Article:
Last November, The Blaze reported on the production of the first-ever music video about the Holocaust. The song, entitled “Rainbow in the Night,” debuted January 27th to coincide with International Holocaust Remembrance Day.
“Rainbow in the Night” offers a powerful message in short form, specifically intended for a young post-millennial audience, as a reminder of the unspeakable cruelty inflicted on innocent men, women and children during the Holocaust. The video incorporates stunning cinematography, a heartrending score, and emotionally-wrought lyrics to produce a snapshot of the darkest time in the history of the Jewish people as seen through the eyes of a survivor.
The production, set against a backdrop of despair and hopelessness, reveals the emotional journey of an innocent child forced to leave his home for an extermination camp. After enduring the atrocities leveled against him by his captors, finally liberated, the child (now an adult in the video), recalls his journey. He also conveys the inspiration he felt upon reflecting on better days he hoped would come – all of which strengthened and sustained his resolve to survive.
Triumphantly culminating in the hope for a brighter future, “Rainbow in the Night,” according to its producers, serves as a “euphoric tribute to the indomitable human spirit that enabled the Jewish people to survive against all odds,” as well as a “call to arms, to rekindle the spark of Jewish pride and unity among Jews worldwide as [they] continue to rebuild the generations that were destroyed by the Nazis.”
I had the pleasure of sitting down with the creators of “Rainbow in the Night,” director Daniel Finkelman and composer-producer Cecelia Margules, to discuss the motivation behind their poignant rendition and to glean insight into their hopes for future generations, whose collective memory of this grim chapter in human history is now fading from view. “A rainbow represents hope,” explained Cecelia, and “night was the Holocaust.”
Filmed in New York, Krakow, and inside the Majdanek concentration camp, this first ever music video depicting the Holocaust was directed by Daniel, and includes a cast of approximately 60 men and women – both Jewish and non-Jewish – and over 800 Jewish children.
“This was not a set,” explained Cecelia and Daniel. “It was the real place.” These atrocities took place at Majdanek, and so the video captured the horrific and the emotional experience so vividly. Cecelia believes the haunting score, profound lyrics – performed by tenor Cantor Yaakov Lemmer – and visual imagery will convey the “tenacity” of the Jewish people who endured unthinkable tragedy and survived against all odds.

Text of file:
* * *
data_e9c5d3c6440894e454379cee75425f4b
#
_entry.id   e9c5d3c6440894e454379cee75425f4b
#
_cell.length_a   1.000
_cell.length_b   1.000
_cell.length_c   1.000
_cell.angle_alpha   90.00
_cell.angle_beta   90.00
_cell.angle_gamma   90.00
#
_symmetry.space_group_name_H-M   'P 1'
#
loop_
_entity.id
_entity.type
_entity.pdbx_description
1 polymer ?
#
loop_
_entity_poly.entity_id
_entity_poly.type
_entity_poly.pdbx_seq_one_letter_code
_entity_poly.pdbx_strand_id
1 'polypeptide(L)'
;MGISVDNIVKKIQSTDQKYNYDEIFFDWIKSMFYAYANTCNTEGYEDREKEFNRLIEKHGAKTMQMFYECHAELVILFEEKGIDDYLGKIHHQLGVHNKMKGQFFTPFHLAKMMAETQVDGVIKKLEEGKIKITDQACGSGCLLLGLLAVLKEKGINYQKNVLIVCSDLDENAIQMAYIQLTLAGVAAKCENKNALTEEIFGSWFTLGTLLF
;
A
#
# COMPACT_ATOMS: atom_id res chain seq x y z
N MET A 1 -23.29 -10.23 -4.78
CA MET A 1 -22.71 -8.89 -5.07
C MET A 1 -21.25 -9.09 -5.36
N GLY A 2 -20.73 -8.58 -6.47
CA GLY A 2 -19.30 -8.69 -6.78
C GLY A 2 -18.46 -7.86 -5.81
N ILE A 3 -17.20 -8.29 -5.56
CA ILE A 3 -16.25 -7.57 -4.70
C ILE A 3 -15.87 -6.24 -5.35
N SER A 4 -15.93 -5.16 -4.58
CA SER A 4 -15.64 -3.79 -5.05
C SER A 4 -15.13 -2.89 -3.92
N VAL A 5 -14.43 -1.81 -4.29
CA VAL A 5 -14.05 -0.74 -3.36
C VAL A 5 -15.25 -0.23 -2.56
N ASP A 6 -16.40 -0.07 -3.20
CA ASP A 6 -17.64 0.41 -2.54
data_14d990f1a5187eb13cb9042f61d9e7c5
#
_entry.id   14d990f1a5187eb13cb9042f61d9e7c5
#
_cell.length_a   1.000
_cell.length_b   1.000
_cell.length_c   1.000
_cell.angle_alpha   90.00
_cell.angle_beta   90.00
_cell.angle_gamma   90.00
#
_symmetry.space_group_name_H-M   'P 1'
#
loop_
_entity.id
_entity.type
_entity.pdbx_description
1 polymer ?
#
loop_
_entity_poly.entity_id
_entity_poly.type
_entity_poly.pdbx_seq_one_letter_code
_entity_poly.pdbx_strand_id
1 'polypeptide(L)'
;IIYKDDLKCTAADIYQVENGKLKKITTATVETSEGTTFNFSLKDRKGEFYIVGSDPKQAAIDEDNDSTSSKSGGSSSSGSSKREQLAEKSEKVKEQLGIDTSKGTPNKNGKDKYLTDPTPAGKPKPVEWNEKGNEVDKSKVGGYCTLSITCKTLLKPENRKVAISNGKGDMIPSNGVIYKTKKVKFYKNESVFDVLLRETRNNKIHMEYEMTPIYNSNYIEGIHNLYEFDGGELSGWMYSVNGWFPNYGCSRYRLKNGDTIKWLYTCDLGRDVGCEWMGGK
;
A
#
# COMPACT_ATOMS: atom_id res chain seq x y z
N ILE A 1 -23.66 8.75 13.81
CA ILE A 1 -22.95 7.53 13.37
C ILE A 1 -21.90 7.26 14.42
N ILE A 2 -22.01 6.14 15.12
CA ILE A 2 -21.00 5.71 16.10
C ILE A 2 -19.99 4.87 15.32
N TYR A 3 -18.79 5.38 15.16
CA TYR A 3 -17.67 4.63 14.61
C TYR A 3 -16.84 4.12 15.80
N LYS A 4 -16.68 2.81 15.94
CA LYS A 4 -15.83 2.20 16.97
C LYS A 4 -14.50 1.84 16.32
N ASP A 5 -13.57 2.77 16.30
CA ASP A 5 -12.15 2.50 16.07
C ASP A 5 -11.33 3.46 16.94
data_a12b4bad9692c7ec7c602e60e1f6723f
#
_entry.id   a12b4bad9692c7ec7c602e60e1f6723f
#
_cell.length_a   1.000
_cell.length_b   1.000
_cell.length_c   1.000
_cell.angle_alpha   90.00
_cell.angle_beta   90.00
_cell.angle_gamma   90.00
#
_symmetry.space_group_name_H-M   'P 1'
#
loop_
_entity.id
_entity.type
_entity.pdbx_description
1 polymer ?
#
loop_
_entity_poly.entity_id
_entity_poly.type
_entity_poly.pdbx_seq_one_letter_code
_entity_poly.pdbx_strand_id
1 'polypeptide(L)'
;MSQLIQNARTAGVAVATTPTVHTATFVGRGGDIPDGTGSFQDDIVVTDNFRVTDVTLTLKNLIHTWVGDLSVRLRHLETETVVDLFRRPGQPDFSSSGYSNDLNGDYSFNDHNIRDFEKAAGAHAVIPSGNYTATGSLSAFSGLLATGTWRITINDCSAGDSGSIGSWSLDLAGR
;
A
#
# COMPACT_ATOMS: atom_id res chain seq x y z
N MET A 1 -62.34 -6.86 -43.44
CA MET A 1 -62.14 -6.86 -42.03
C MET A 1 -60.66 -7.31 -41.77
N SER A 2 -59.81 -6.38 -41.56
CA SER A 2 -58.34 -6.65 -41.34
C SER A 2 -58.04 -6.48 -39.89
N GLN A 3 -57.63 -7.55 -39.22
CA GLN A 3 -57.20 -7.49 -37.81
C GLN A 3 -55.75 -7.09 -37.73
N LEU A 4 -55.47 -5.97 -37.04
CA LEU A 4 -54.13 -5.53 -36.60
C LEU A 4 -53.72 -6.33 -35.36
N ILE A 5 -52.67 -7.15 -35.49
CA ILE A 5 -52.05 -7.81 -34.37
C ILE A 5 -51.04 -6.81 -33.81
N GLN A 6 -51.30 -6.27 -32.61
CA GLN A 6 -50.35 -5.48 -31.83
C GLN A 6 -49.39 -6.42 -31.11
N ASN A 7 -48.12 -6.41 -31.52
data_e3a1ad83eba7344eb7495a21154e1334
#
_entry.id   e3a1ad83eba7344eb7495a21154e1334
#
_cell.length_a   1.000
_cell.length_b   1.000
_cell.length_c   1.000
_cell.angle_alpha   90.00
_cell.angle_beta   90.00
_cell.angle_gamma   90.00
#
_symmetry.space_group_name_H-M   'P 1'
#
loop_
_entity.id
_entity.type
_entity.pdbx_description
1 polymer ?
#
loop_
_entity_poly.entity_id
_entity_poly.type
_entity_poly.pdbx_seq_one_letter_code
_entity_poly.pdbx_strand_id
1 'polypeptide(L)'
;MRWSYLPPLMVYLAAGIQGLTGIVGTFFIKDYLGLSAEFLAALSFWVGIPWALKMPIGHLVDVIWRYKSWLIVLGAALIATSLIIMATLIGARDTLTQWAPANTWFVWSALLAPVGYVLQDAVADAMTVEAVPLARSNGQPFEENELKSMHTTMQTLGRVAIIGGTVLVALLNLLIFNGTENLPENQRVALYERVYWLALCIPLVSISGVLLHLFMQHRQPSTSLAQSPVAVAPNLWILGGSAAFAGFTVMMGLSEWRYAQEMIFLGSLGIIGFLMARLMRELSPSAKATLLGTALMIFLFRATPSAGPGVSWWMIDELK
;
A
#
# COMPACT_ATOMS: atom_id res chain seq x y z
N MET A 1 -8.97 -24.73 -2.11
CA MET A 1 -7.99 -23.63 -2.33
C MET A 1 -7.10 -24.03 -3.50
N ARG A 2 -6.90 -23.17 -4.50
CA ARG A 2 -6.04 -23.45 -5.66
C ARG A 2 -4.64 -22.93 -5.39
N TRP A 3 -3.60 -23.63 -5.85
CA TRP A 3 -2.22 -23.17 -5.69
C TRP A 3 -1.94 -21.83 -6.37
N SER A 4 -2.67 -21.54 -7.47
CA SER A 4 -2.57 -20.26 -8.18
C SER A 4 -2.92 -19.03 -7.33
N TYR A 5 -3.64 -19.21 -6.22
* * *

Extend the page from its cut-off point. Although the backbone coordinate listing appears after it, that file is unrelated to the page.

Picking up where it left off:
Cecelia ceded that while “we were decimated to a great extent,” as a people, “we survived.”
But like so many who share Jewish heritage, Daniel, too, was compelled to create this video for deeply personal reasons. For one, he is the grandson of Holocaust survivors and was profoundly inspired by the iconic film “Schindler’s List.”
Yet Daniel brings with him the added element of being a survivor himself, as he and his family lived in Tzfat, Israel, during the second Lebanon War. For those unfamiliar, Tzfat was ground zero in 2006 — with some 4000 Katysusha rockets fired into northern Israel by Hezbollah, over 700 of them landed in Tzfat. Many civilians at the time time – especially those with large families and the elderly – were particularly vulnerable, lacking the ability to flee to safety.
Daniel recalled the devastation he witnessed as rockets and mortars fell directly into his own backyard.
Daniel, who is American-born, fortunately escaped through Jerusalem and returned to the U.S. so that he and his family could live in safety and security. He added that he is “in shock to this day,” having lived through conditions one only reads about in newspapers. For Daniel, the war was perhaps the greatest catalyst for making “Rainbow in the Night,” as he came to the haunting realization that his “life as a Jew in [his] own country is not stable.”
He said the video is a message to those who would seek to destroy Israel and the Jewish people to: “Leave us alone.”
“You almost extinguished us. You killed us. What do you want from us? What do you want Iran? What do you want Arab world?”
Cecelia, whose own mother was a Holocaust survivor from Poland, found this labor of love a cathartic experience. According to the composer, her mother spoke faithfully at schools and throughout the community in order to educate others about the history of the Holocaust. Cecelia drew inspiration from her mother, who wrote about the experience of returning to Poland in order to find her father’s grave in the book “In Search of Ashes.”